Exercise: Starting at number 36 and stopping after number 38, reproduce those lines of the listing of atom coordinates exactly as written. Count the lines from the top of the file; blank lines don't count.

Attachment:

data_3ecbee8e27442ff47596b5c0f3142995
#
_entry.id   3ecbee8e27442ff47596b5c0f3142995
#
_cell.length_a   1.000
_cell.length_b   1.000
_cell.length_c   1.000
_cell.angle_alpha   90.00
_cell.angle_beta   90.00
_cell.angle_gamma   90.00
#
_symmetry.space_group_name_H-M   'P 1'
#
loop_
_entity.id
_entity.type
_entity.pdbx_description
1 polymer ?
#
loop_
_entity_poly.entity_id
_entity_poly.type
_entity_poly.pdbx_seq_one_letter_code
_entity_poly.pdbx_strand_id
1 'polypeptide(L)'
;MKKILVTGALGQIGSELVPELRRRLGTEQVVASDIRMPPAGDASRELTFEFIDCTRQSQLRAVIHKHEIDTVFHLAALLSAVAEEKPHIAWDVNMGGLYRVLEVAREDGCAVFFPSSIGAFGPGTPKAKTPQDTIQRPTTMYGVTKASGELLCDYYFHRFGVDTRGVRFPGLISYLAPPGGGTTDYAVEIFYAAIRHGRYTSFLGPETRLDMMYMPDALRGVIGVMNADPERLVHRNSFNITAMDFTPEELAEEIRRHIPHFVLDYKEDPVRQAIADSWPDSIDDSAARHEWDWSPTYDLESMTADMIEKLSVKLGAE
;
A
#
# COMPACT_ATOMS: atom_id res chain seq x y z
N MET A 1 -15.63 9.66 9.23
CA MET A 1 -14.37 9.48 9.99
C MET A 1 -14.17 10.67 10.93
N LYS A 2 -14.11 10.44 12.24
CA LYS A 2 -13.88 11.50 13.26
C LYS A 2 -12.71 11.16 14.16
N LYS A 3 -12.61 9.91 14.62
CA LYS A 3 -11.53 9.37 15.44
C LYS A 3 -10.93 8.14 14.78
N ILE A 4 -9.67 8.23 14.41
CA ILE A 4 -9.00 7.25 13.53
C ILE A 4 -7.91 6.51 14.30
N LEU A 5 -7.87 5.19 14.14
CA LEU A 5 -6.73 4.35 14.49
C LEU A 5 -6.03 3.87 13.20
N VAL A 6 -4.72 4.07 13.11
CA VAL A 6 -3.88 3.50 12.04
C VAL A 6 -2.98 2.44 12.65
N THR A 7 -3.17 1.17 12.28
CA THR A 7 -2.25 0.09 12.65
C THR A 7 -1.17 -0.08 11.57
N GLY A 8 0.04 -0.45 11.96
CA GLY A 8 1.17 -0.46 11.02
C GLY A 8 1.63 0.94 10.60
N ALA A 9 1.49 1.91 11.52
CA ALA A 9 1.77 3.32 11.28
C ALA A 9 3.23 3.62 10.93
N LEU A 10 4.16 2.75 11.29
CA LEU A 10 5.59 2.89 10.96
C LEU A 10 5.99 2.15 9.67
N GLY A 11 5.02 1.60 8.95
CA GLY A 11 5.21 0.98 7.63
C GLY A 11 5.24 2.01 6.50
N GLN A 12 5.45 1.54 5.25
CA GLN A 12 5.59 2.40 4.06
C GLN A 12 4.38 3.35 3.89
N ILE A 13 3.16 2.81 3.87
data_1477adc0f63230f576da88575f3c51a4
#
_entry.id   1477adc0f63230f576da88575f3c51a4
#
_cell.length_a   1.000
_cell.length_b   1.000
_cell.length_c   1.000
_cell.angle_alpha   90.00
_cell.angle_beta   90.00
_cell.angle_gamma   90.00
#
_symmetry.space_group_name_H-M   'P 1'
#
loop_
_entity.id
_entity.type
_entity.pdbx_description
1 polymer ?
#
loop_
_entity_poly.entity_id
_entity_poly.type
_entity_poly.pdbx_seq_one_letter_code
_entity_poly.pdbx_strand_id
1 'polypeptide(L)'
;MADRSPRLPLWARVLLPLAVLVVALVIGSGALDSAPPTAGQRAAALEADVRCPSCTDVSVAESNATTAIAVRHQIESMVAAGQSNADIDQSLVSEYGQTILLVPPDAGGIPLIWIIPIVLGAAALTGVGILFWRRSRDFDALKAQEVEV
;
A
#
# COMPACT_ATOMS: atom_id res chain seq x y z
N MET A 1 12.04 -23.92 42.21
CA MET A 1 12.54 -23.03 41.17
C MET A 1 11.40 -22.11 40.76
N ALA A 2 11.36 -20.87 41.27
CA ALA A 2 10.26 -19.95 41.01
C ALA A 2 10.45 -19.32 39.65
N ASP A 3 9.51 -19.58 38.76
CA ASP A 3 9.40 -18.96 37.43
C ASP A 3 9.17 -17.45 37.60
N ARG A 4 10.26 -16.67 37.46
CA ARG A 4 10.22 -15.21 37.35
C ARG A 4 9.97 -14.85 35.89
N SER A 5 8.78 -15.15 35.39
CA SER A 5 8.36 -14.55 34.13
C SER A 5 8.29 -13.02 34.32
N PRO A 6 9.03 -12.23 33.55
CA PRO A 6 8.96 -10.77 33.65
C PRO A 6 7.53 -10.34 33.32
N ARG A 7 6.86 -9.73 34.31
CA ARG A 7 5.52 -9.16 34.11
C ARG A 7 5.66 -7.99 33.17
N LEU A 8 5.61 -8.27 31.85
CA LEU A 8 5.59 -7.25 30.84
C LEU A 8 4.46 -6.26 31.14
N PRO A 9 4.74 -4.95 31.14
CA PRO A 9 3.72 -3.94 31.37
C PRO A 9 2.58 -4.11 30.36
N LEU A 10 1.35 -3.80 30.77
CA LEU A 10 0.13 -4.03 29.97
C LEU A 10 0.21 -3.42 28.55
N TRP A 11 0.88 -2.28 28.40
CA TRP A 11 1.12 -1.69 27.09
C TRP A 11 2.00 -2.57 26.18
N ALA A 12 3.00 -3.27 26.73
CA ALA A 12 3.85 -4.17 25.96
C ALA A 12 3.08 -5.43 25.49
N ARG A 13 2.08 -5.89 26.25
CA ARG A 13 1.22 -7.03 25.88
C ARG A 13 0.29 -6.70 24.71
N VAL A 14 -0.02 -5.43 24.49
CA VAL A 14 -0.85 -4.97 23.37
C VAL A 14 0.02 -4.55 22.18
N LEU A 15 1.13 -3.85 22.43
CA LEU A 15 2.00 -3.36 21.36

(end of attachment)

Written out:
C LYS A 2 -12.71 11.16 14.16
N LYS A 3 -12.61 9.91 14.62
CA LYS A 3 -11.53 9.37 15.44